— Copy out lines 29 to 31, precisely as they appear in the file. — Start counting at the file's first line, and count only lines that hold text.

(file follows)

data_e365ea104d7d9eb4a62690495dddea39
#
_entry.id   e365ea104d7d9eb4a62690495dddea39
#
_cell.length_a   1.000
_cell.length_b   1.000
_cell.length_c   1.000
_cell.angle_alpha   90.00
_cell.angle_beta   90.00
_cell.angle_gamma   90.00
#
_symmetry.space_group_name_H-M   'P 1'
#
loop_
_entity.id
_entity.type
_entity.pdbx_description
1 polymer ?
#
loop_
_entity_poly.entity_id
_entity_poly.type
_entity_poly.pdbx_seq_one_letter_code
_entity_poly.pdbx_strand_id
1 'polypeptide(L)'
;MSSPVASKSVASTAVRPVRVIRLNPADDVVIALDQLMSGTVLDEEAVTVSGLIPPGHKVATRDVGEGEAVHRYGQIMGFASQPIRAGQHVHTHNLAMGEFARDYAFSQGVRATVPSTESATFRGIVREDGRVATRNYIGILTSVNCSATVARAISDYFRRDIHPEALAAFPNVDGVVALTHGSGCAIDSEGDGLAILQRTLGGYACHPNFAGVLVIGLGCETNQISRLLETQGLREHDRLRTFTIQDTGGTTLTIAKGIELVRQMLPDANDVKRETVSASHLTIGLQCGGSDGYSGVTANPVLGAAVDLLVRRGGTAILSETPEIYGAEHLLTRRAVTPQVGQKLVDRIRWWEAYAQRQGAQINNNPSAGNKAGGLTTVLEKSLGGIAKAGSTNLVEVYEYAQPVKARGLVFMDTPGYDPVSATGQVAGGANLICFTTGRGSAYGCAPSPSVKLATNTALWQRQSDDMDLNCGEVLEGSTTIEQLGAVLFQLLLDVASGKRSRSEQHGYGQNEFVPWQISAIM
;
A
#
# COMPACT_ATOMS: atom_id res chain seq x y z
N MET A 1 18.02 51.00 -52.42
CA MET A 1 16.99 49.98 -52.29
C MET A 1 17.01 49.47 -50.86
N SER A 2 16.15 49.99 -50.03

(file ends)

#
# COMPACT_ATOMS: atom_id res chain seq x y z
N MET A 1 18.02 51.00 -52.42